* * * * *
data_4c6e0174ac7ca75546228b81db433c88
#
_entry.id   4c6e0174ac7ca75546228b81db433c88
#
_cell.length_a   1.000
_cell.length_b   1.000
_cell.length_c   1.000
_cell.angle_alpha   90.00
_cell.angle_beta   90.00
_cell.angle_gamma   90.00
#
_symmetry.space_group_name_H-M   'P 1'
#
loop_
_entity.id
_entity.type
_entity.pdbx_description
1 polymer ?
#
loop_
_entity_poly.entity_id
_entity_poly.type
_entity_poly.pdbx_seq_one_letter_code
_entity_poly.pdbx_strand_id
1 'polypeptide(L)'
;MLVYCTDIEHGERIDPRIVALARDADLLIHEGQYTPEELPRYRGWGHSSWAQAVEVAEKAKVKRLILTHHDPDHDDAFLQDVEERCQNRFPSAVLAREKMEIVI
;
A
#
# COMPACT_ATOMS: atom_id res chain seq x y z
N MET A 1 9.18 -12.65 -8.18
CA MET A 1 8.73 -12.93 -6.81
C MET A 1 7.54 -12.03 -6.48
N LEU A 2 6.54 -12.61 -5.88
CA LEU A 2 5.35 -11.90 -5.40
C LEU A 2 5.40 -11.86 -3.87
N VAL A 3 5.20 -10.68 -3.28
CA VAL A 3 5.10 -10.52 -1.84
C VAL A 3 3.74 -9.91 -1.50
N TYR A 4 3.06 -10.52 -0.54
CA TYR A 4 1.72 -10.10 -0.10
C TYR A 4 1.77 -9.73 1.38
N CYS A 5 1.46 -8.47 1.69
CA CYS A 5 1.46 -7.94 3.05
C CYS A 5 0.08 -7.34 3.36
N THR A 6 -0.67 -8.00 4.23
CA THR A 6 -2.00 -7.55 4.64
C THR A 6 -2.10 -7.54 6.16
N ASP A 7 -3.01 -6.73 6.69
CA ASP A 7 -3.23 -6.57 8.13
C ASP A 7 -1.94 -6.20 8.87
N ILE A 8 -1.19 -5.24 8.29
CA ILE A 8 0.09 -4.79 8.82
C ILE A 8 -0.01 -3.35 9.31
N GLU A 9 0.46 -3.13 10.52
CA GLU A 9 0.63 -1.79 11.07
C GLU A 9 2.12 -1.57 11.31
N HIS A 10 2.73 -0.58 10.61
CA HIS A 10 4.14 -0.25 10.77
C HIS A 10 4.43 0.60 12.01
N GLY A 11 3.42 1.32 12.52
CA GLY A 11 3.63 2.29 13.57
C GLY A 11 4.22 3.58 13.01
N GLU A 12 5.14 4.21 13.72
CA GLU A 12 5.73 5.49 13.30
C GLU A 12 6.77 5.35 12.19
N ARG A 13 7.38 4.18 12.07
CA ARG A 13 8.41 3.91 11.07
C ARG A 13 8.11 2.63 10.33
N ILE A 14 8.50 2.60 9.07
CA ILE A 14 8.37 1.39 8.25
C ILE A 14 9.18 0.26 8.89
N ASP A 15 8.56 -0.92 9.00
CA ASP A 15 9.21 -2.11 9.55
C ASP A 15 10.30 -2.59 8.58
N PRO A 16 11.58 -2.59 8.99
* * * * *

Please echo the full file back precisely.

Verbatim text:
data_4c6e0174ac7ca75546228b81db433c88
#
_entry.id   4c6e0174ac7ca75546228b81db433c88
#
_cell.length_a   1.000
_cell.length_b   1.000
_cell.length_c   1.000
_cell.angle_alpha   90.00
_cell.angle_beta   90.00
_cell.angle_gamma   90.00
#
_symmetry.space_group_name_H-M   'P 1'
#
loop_
_entity.id
_entity.type
_entity.pdbx_description
1 polymer ?
#
loop_
_entity_poly.entity_id
_entity_poly.type
_entity_poly.pdbx_seq_one_letter_code
_entity_poly.pdbx_strand_id
1 'polypeptide(L)'
;MLVYCTDIEHGERIDPRIVALARDADLLIHEGQYTPEELPRYRGWGHSSWAQAVEVAEKAKVKRLILTHHDPDHDDAFLQDVEERCQNRFPSAVLAREKMEIVI
;
A
#
# COMPACT_ATOMS: atom_id res chain seq x y z
N MET A 1 9.18 -12.65 -8.18
CA MET A 1 8.73 -12.93 -6.81
C MET A 1 7.54 -12.03 -6.48
N LEU A 2 6.54 -12.61 -5.88
CA LEU A 2 5.35 -11.90 -5.40
C LEU A 2 5.40 -11.86 -3.87
N VAL A 3 5.20 -10.68 -3.28
CA VAL A 3 5.10 -10.52 -1.84
C VAL A 3 3.74 -9.91 -1.50
N TYR A 4 3.06 -10.52 -0.54
CA TYR A 4 1.72 -10.10 -0.10
C TYR A 4 1.77 -9.73 1.38
N CYS A 5 1.46 -8.47 1.69
CA CYS A 5 1.46 -7.94 3.05
C CYS A 5 0.08 -7.34 3.36
N THR A 6 -0.67 -8.00 4.23
CA THR A 6 -2.00 -7.55 4.64
C THR A 6 -2.10 -7.54 6.16
N ASP A 7 -3.01 -6.73 6.69
CA ASP A 7 -3.23 -6.57 8.13
C ASP A 7 -1.94 -6.20 8.87
N ILE A 8 -1.19 -5.24 8.29
CA ILE A 8 0.09 -4.79 8.82
C ILE A 8 -0.01 -3.35 9.31
N GLU A 9 0.46 -3.13 10.52
CA GLU A 9 0.63 -1.79 11.07
C GLU A 9 2.12 -1.57 11.31
N HIS A 10 2.73 -0.58 10.61
CA HIS A 10 4.14 -0.25 10.77
C HIS A 10 4.43 0.60 12.01
N GLY A 11 3.42 1.32 12.52
CA GLY A 11 3.63 2.29 13.57
C GLY A 11 4.22 3.58 13.01
N GLU A 12 5.14 4.21 13.72
CA GLU A 12 5.73 5.49 13.30
C GLU A 12 6.77 5.35 12.19
N ARG A 13 7.38 4.18 12.07
CA ARG A 13 8.41 3.91 11.07
C ARG A 13 8.11 2.63 10.33
N ILE A 14 8.50 2.60 9.07
CA ILE A 14 8.37 1.39 8.25
C ILE A 14 9.18 0.26 8.89
N ASP A 15 8.56 -0.92 9.00
CA ASP A 15 9.21 -2.11 9.55
C ASP A 15 10.30 -2.59 8.58
N PRO A 16 11.58 -2.59 8.99